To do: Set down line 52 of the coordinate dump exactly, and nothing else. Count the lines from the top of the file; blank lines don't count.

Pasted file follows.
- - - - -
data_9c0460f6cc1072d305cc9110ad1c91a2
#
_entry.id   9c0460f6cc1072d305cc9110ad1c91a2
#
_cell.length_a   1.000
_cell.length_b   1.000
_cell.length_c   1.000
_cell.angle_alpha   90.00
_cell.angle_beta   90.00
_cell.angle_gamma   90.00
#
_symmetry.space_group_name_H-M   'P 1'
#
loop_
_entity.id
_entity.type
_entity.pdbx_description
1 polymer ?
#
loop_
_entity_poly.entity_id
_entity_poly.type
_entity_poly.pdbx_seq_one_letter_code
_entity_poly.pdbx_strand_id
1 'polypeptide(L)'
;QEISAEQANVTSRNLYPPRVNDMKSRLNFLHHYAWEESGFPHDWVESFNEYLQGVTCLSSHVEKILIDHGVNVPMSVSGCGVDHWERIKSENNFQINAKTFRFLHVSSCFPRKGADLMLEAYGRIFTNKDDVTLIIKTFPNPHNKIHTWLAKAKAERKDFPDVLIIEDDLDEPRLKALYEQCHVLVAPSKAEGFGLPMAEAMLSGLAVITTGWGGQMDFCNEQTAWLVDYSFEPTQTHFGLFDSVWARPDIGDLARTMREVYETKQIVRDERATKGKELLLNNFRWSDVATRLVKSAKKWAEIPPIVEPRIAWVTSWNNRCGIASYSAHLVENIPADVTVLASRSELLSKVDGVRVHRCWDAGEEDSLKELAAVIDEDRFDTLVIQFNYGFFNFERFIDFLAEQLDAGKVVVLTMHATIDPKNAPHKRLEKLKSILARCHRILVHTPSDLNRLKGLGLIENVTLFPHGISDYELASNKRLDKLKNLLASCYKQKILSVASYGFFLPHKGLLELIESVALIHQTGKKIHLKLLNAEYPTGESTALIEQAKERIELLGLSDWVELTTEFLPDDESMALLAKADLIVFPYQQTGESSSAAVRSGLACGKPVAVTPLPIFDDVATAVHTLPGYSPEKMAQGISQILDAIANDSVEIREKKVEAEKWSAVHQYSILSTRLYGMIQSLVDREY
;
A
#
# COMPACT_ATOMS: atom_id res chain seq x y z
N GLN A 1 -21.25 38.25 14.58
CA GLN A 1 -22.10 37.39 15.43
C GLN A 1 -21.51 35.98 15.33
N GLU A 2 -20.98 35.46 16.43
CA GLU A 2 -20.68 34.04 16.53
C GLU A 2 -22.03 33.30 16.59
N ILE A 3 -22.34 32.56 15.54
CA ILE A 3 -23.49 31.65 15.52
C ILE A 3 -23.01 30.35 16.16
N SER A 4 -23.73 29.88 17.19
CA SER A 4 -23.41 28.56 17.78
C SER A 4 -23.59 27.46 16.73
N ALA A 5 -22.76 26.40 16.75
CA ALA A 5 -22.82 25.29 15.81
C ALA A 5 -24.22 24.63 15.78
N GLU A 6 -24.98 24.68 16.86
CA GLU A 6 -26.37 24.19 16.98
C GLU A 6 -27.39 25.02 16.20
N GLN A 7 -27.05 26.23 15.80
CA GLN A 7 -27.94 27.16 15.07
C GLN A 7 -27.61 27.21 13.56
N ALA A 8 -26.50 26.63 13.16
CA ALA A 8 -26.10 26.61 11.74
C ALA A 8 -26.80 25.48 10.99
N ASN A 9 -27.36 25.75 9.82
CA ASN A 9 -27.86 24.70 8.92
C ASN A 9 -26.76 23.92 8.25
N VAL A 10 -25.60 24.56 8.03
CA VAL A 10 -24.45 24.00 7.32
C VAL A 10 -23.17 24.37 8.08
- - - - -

N ALA A 8 -26.50 26.63 13.16